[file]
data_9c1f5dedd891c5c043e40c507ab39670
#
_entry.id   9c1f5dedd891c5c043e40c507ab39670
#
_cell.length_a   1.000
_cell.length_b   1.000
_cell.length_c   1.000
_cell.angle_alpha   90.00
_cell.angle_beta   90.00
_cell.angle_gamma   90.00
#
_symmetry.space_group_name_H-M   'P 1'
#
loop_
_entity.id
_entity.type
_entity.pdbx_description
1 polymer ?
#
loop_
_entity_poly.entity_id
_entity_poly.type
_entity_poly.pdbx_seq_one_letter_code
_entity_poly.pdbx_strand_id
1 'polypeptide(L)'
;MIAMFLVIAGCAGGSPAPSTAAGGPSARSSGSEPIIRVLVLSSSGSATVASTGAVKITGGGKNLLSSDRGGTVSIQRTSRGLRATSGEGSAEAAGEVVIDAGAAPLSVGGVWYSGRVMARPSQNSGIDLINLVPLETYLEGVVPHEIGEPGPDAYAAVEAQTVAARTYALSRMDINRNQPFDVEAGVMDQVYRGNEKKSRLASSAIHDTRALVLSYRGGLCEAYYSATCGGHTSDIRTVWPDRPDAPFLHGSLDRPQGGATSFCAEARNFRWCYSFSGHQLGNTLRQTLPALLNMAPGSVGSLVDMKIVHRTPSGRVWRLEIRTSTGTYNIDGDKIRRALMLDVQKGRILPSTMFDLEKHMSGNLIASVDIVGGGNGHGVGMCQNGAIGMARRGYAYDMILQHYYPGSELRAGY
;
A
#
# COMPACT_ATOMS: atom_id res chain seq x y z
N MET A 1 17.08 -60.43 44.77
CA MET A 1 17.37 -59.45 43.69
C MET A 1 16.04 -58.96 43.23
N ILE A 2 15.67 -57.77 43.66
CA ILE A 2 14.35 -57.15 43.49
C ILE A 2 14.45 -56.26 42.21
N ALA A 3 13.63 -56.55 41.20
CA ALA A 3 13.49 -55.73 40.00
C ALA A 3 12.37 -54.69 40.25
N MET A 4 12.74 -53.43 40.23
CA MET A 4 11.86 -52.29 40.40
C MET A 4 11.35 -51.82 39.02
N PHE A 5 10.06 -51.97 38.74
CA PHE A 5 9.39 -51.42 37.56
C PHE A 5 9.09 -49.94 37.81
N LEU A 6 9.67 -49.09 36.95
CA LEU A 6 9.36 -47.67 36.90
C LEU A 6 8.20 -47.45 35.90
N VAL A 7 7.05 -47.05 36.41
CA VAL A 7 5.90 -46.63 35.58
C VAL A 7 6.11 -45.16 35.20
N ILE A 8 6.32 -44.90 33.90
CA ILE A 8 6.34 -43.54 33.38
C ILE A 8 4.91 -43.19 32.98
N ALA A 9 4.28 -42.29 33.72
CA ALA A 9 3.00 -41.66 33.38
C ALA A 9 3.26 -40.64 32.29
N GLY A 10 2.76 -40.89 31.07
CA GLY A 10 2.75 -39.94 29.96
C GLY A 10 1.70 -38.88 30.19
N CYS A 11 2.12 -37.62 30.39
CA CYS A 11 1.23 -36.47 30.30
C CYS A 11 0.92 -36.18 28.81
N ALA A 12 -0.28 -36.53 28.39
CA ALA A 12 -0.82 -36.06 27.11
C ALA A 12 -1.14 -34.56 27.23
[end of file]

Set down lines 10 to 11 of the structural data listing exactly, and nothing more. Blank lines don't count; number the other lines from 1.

_cell.angle_gamma   90.00
#